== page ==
Less remembered is the wide range of collectible minerals that the Milford Trap Quarry produced. The Natural History Society of Maryland's long out of print yet still penultimate guide to Maryland minerals, Minerals of Maryland mentions "minerals to be found" there in the present tense, suggesting that collecting was still taking place upon its publicaton in 1940. With the exception of Hunting Hill in Montgomery County, which had yet to be "discovered," few if any Maryland localities produced as many different species. Rarely do specimens from the Milford Trap Quarry grace collections or displays.
The good news is that the Natural History Society of Maryland has saved and thus preserved what surely must be the premier assortment of Milford specimens as described in Minerals of Maryland. Many appear to be original reference specimens upon which the publication depended. Early in 2016, the Natural History Society allowed access to many of these long stored away specimens. Among them were many that were particularly notable.
CHLORITE IN ROSETTED CRYSTALS
As ubiquitous as chlorite is at numerous Maryland localities, this one stands out in itsw habit.
This pyrrhotite specimen is notably rich compared to other specimens that have been uncovered in Maryland. Most Maryland pyrrhotite occurs in a matrix of limestone. Here, it is seen gracing gabbro.
After it had been stored away for many decades, we uncovered this specimen of the zeolite group mineral laumontite. It is paricularly important for having been the specimen photographed for the inside cover of Minerals of Maryland.
At the time Minerals of Maryland was published, the Milford Quarry was the only locality in Maryland to have reported scoleite, another zeolite mineral, The species was later uncovered at Hunting Hill in Montgomery County, which is now off limits. The crystals from Hunting Hill, however, were smaller and less showy. We have every reason to believe that this is the finest scolecite specimen ever uncovered in Maryland.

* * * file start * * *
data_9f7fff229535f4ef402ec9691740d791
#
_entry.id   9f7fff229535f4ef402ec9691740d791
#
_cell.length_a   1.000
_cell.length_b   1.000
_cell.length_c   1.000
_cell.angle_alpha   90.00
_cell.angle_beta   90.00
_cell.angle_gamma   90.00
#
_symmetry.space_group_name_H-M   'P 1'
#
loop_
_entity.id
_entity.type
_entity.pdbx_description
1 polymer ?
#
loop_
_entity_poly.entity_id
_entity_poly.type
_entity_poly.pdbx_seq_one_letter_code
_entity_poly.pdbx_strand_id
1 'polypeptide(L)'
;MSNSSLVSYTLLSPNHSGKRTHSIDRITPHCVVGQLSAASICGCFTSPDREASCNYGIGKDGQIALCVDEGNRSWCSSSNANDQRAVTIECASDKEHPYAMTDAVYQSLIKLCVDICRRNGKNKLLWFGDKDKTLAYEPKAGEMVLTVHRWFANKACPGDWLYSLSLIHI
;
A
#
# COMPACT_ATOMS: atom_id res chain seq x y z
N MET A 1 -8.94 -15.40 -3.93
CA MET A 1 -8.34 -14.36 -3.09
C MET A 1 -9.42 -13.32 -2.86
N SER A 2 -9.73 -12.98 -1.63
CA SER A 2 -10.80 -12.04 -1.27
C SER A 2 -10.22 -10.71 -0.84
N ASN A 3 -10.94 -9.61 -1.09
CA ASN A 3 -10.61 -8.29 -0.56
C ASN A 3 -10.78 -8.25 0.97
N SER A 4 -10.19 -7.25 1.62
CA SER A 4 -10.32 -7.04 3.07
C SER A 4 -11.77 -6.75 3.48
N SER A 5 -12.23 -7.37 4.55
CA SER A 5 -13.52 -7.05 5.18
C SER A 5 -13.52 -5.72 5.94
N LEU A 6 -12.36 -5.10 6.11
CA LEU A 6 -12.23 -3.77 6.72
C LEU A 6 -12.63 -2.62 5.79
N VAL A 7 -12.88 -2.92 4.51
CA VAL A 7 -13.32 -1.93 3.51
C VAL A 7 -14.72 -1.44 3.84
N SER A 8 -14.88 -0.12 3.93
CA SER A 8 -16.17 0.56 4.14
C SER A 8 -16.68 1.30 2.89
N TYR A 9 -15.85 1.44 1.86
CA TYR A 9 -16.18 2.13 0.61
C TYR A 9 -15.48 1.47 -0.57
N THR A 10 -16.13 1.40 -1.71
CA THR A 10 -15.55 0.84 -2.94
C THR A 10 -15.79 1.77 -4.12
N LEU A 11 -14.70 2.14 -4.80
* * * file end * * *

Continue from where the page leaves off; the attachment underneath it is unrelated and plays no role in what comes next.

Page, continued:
Prehnite is no a zeolite mineral, but typically associated with zeolites and erroneously thought by many to be one. The Milford Quarry was prehnite's only known Maryland locality for nearly a half century.
Though a common species found at numerous localities, the occurrence of this particularly rich specimen at the Milford Quarry is notable.
Minerals of Maryland notes sphene at the Milford Quarry in "green and brown crystals." Pictured above is a specimen of sphene in green and brown crystals in a matrix of feldspar and metagabbro.
Clinozoisite as shown above was known to have been abundant at the Milford Quarry and thought to be zoisite. The visual distinction when in this habit is difficcult to make.
Minerals of Maryland mentions other species known to have been collected the Milford Trap Quarry as follows:
Platy ilmenite; pyrite in masses and in crystals; stilbite, natrolite; calcite crystals and cleavages; flattened garnets; black tourmaline crystals; albite; quartz crystals up to five inches long; marcasite crystals and stalactic forms in cavitites; magnetite massive and in brilliant octahedral crystals 1/4 inch across; rutile crystals; horneblende crystals in quartz three inches long; chalcopyrite; radiated actinolite; pyroxene; prochlorite (chromian clinochlore); analcime crystals; laumontite pseudomorph after analcime; epidote in long bladed single crystals and crystalline masses; mizzonite (scapolite); molybdenite; andesine crystals; radiated phillipsite; talc pseudomorph after actinolite; and muscovite.